Thursday, April 5, 2018

NT Textual Basis Question to Consider

Looking ahead to more information about the Revised New Jerusalem Bible many readers are curious about the base texts used. If it uses the Nestle Aland 28th edition of the Greek New Testament (NA28), it would be the first Catholic translation to do so. (Note: In her recent responses to reader questions, the USCCB's Mary Sperry indicated that the NABRE NT revision team is working from NA28, but that text won't be ready for several more years. We can assume that the SPL's planned revision to the NRSVwill likewise be based on NA28 for the New Testament).

Currently the only major Bible translation to base the NT on NA28 is the new Christian Standard Bible (CSB), the successor to the Holman Christian Standard Bible (HCSB). This is important, because unlike the past several incremental revisions, for the NA28 "In the Catholic Epistles, the text has been edited in line with the Editio Critica Maior and its use of the Coherence-Based Genealogical Method (CBGM). The result is a change in just over 30 places." 

Arguably that's the most concentrated set of changes introduced to the main text of the Greek NT since the 26th edition in 1979. That's when roughly 700 differences made their way by scholarly consensus out of the margins and into the main text of the New Testament. And this time, they're all concentrated in the Catholic Epistles.

SInce the Catholic epistles contain many of the books in the NT that have often proven problematic for Reformation Protestants - even to the point of being disputed - I'd love to know more about what those 30 changes mean for future translations.

Are there any Greek New Testament scholars who could survey the 30 changes in the Catholic Epistles of NA28, and help readers understand them? Ideally, we might compare how those changes played out in a Protestant translation (the CSB) and a Catholic one (presumably the RNJB).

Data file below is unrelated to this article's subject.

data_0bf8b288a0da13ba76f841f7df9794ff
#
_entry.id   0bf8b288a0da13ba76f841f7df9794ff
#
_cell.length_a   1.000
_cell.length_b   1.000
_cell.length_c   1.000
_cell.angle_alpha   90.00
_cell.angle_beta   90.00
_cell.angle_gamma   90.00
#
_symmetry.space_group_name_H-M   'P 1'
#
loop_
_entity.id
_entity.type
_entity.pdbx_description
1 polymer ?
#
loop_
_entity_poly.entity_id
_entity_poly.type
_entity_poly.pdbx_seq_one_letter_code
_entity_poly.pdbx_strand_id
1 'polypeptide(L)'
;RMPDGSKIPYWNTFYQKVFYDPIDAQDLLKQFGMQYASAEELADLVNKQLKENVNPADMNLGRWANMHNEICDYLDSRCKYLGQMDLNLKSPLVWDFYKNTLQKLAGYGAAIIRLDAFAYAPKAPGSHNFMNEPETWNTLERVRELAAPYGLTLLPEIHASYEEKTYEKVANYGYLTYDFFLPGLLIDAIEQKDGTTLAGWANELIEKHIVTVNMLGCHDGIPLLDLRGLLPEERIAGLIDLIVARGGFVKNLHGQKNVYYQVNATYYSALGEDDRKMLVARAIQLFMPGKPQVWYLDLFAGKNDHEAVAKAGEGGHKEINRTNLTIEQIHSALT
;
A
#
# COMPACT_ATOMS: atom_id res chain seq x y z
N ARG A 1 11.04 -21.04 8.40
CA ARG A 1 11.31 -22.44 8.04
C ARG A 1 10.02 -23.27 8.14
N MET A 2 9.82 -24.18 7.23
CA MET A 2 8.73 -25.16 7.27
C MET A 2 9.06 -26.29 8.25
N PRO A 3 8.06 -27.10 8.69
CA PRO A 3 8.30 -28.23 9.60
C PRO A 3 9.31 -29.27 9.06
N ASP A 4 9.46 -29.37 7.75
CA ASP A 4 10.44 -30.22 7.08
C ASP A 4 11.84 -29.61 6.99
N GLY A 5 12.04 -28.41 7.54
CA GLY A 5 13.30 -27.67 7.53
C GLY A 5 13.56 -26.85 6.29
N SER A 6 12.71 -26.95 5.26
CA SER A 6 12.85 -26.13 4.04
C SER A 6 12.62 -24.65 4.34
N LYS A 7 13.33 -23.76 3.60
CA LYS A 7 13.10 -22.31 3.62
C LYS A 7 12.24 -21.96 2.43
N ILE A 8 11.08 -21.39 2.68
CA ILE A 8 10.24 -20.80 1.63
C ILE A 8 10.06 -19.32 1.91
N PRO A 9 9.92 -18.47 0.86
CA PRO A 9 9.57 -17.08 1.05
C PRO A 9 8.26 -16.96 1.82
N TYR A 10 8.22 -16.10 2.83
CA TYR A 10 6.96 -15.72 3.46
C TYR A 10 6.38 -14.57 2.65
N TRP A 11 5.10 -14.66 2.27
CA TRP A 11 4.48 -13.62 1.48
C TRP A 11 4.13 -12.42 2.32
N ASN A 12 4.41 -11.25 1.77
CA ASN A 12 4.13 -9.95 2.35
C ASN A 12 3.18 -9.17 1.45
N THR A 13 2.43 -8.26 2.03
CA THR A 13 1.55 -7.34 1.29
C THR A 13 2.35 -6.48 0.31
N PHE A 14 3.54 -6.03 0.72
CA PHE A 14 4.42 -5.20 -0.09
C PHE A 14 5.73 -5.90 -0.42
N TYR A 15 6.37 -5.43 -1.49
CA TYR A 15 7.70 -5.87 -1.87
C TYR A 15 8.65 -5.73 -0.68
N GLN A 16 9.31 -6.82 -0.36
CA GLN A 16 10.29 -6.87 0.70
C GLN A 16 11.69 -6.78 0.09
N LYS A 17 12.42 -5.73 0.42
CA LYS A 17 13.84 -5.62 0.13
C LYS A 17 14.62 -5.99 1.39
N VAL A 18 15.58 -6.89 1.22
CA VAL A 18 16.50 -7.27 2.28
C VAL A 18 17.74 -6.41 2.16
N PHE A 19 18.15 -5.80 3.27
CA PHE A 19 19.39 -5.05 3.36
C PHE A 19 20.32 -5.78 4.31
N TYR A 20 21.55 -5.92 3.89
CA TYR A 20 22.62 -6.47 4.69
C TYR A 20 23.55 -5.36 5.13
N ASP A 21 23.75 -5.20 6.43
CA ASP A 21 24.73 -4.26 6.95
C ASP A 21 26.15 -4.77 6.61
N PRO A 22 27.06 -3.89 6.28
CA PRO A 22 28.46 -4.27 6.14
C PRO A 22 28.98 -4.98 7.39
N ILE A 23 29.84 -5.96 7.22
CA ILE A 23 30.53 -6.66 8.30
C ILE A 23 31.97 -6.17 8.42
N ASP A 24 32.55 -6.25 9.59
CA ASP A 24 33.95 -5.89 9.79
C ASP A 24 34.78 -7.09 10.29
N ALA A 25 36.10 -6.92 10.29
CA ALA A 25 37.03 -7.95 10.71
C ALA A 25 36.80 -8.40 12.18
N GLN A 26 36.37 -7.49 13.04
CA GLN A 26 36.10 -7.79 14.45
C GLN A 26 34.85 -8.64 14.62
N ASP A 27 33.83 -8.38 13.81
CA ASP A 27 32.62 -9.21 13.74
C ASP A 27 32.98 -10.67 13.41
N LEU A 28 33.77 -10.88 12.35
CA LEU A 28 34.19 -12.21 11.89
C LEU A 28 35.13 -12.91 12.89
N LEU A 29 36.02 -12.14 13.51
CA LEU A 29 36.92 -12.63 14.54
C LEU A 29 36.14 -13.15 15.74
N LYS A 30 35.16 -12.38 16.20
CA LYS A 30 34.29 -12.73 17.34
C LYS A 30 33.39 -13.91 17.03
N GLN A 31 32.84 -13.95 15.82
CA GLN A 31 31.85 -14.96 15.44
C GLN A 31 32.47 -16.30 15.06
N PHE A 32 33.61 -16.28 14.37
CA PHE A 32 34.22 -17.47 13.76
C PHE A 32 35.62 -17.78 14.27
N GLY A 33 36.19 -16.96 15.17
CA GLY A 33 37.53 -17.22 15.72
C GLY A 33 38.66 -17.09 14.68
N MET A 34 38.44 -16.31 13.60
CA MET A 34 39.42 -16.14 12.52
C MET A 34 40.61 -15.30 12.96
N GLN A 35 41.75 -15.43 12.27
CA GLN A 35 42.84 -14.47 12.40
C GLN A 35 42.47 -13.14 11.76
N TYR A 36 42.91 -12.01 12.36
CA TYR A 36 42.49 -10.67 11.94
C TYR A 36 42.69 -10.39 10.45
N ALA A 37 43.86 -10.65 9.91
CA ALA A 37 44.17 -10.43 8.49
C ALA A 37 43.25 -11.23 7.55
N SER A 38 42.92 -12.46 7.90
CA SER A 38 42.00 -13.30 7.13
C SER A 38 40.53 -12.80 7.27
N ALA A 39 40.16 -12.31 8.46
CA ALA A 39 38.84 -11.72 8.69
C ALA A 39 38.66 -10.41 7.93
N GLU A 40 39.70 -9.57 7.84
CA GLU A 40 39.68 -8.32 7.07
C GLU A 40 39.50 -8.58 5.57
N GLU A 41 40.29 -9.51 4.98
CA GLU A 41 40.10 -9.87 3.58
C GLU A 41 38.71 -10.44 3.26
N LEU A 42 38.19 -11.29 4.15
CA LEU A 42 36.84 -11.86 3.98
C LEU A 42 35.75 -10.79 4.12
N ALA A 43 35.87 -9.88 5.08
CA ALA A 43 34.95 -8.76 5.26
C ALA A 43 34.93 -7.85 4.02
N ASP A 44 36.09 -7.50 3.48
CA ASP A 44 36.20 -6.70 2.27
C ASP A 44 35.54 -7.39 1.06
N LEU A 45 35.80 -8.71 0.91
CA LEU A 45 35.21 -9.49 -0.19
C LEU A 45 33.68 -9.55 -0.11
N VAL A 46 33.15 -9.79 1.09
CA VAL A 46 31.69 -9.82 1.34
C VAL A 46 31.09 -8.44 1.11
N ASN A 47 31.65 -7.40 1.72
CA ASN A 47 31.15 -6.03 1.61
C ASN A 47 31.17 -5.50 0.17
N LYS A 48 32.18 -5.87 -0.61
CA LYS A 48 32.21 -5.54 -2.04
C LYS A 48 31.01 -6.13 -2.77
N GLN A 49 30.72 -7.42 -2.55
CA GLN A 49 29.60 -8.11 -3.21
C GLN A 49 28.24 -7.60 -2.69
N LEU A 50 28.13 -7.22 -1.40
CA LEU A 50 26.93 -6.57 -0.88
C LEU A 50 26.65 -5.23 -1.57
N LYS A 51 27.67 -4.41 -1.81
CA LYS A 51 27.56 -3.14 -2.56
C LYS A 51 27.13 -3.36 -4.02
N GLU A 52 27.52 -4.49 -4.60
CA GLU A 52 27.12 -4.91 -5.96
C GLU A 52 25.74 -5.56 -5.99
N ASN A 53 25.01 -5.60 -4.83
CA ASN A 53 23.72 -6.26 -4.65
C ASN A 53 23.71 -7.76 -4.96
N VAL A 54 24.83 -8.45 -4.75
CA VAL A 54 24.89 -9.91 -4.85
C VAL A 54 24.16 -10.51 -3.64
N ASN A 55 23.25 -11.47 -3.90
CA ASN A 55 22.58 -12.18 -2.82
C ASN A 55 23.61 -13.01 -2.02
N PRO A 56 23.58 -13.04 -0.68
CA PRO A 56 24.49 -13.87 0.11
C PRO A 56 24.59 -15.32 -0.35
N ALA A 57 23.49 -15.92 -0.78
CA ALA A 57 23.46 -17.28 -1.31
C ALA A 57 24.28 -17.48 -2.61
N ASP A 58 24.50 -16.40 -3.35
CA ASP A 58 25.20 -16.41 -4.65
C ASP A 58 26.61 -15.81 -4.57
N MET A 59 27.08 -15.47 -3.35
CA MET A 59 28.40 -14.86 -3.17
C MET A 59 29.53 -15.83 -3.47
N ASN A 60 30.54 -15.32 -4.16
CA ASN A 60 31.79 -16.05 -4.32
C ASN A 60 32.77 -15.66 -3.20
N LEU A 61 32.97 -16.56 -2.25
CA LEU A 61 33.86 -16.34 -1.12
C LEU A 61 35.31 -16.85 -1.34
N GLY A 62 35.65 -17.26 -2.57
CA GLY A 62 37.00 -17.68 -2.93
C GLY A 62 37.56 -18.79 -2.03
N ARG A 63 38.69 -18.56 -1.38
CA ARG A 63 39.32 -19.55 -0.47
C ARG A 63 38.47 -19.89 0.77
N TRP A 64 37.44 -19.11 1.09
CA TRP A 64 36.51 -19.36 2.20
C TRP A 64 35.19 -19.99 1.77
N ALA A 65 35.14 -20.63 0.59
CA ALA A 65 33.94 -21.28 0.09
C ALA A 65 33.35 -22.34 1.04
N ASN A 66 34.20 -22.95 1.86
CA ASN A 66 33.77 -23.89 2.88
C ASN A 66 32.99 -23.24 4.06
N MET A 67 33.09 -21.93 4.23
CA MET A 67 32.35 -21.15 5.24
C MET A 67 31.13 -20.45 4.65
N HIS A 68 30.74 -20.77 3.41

Any takers?

Thanks to Chris for submitting this question for consideration.


Carl Hernz said...

I hope Tim does not mind me answering:
These changes are insignificant to Bible translations in the end.

The "reconstructed" text in the "Catholic Epistles" in Nestle-Aland Novum Testamemtum Greece refers to merely switching out the once variant readings that existed in the margins in previous editions of the Nestle-Aland text up to edition 27 and changing them out in a few places (some 30) where there is now textual evidence to support the variant readings as the main one for the master text.

For instance, most modern translations have followed the variant reading for 2 Peter 2:18 for decades now, and for the first time Nestle-Aland has the variant reading "ONTOS" (really, truly) in the main text instead of "OLIGOS" (indeed). There is now support to place ONTOS into the master text, but most scholars have been using the variant reading for years now anyway (and there is little difference between the two words).

The "Catholic Epistles" have nothing to do with the Roman Catholic Church, per se. The word "catholic" here means "general" and refers to the audience which they are addressed (Christians in general) and the fact that they are not Pauline in nature. The Catholic Letters are James, 1 & 2 Peter, 1, 2 & 3 John and the letter of Jude.